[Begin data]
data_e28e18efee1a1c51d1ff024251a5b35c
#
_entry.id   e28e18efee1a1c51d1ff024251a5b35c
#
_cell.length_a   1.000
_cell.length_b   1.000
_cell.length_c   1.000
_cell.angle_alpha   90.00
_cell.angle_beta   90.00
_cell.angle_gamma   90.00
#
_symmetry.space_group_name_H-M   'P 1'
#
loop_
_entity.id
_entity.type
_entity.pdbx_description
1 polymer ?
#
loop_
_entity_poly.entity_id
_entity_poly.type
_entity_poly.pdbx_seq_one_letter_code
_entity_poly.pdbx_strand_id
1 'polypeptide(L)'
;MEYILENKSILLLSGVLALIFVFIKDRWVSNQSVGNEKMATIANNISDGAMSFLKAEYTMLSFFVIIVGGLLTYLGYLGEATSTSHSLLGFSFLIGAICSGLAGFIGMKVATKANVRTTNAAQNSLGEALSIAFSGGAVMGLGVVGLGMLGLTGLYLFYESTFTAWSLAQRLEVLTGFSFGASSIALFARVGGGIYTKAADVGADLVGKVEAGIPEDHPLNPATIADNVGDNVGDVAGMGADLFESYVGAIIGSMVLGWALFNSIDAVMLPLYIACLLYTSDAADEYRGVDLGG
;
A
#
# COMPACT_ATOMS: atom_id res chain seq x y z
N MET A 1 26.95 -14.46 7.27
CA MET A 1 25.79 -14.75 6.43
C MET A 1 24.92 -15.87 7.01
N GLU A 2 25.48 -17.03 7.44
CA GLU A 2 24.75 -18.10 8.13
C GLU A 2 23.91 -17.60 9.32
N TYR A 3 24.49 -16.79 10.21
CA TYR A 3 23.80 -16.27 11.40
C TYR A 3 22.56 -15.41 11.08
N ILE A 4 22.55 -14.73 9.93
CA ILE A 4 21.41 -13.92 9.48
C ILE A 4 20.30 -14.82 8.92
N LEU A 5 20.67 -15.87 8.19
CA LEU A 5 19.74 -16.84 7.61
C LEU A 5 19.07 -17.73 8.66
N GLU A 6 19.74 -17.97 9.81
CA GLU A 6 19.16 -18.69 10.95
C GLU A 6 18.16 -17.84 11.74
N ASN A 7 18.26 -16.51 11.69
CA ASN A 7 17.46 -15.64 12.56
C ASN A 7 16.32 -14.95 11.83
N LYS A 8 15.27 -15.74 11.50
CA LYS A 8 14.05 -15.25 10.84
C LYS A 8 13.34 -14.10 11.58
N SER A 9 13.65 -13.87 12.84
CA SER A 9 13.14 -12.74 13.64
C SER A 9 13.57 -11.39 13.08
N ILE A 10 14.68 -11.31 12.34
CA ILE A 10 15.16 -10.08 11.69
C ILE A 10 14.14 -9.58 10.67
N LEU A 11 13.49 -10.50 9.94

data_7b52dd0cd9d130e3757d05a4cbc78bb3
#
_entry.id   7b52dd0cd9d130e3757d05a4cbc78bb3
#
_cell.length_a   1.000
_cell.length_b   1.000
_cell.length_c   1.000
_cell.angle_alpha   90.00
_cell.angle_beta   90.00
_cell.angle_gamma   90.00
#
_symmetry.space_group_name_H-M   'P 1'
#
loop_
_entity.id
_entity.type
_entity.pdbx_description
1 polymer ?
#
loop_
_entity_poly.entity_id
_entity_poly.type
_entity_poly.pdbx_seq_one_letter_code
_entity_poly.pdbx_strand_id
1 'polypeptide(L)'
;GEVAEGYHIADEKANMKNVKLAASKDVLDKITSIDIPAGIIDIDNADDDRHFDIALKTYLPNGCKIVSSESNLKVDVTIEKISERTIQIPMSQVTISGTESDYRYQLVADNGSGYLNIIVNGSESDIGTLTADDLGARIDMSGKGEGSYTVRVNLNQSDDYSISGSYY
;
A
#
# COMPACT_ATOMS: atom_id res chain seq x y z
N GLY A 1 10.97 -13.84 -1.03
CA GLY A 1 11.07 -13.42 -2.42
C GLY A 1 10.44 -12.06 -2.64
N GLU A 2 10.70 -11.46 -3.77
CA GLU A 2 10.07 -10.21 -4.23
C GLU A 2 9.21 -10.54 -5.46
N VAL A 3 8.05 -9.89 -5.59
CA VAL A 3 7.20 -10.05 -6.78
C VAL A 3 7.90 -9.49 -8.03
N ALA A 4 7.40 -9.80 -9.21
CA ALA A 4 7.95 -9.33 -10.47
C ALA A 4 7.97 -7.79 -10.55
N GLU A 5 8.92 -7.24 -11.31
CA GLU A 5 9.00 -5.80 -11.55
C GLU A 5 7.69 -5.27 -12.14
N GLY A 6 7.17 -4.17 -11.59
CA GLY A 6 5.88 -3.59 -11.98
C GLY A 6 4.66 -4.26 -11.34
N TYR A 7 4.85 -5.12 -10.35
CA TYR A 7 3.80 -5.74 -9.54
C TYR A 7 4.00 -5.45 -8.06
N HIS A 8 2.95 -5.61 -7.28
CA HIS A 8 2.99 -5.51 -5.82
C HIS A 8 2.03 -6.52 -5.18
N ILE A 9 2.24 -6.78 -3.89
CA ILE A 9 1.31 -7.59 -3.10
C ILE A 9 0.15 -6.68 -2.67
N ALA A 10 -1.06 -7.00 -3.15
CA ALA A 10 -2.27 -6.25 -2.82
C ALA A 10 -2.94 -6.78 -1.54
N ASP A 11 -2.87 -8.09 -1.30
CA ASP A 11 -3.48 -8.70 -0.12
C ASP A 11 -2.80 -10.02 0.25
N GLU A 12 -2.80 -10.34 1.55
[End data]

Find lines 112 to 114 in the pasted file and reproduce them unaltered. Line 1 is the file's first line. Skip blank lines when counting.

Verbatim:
C TYR A 7 4.00 -5.45 -8.06
N HIS A 8 2.95 -5.61 -7.28
CA HIS A 8 2.99 -5.51 -5.82